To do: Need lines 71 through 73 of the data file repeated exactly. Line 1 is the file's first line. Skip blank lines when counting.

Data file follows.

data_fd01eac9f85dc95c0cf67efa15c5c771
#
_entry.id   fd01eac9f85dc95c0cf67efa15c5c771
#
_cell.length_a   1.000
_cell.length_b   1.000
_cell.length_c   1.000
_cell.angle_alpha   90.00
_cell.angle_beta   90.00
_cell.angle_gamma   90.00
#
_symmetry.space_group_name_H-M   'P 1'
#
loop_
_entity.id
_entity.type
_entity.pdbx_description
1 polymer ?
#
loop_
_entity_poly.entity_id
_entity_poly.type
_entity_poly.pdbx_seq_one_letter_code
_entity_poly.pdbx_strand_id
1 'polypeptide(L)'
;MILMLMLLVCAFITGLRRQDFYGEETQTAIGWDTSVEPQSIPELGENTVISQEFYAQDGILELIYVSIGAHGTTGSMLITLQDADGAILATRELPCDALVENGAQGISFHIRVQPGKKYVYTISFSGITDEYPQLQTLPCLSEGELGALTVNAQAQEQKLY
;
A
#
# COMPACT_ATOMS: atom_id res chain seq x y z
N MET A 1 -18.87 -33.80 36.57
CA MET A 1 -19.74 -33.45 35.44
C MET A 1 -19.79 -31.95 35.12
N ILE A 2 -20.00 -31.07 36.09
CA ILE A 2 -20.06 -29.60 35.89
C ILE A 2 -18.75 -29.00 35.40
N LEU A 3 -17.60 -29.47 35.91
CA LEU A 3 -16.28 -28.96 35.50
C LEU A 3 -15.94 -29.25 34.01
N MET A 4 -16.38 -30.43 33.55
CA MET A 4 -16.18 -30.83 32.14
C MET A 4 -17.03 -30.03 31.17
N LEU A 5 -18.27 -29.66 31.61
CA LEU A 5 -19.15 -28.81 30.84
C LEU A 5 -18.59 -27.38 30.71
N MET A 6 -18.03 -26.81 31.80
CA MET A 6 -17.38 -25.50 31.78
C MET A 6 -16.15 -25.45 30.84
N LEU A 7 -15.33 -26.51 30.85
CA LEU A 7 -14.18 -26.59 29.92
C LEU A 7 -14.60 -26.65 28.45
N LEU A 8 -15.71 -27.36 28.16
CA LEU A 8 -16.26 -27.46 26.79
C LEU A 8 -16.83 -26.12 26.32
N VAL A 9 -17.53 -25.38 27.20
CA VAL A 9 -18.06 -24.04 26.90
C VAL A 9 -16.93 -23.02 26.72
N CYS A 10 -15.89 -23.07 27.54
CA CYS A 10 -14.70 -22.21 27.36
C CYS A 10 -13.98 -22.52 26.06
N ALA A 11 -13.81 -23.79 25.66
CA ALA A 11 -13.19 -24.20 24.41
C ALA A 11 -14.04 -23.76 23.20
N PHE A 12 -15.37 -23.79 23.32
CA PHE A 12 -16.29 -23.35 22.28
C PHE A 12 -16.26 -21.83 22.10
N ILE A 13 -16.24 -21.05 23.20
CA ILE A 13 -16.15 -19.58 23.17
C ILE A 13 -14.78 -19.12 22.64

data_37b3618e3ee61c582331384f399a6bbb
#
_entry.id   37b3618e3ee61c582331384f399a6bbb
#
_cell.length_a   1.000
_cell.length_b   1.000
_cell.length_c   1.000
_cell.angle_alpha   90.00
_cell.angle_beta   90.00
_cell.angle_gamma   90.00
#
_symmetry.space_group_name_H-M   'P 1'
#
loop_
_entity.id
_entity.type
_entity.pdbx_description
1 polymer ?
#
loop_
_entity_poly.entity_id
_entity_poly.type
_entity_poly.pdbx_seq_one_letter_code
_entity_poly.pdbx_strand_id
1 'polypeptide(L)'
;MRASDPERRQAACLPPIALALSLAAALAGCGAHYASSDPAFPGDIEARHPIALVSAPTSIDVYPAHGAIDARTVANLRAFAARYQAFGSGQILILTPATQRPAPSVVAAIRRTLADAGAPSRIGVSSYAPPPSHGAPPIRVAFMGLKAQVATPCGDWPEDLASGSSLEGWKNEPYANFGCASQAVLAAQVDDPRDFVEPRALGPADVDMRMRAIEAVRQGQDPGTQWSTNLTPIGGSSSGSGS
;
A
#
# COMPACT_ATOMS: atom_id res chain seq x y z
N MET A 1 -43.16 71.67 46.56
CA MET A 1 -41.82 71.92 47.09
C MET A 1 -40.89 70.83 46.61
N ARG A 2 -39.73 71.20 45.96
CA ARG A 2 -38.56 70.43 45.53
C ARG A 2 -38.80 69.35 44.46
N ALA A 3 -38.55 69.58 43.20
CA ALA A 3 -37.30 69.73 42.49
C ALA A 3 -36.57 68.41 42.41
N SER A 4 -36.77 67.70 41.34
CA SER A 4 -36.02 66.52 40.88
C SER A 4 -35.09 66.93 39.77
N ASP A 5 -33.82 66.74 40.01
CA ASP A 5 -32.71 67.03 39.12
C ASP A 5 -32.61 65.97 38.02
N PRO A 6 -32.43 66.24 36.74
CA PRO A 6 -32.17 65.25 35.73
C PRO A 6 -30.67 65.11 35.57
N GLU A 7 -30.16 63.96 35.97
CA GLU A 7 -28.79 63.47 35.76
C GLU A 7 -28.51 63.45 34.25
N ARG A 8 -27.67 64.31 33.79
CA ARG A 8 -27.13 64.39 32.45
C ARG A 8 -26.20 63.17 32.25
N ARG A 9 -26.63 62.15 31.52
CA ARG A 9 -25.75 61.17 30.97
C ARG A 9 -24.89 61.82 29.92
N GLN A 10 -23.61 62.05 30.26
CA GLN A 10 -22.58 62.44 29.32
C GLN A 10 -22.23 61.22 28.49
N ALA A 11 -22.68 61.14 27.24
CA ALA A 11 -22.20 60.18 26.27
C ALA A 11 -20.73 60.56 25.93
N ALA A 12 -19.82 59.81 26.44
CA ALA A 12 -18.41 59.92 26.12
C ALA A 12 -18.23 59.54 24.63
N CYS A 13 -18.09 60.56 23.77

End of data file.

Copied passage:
#
_entry.id   37b3618e3ee61c582331384f399a6bbb
#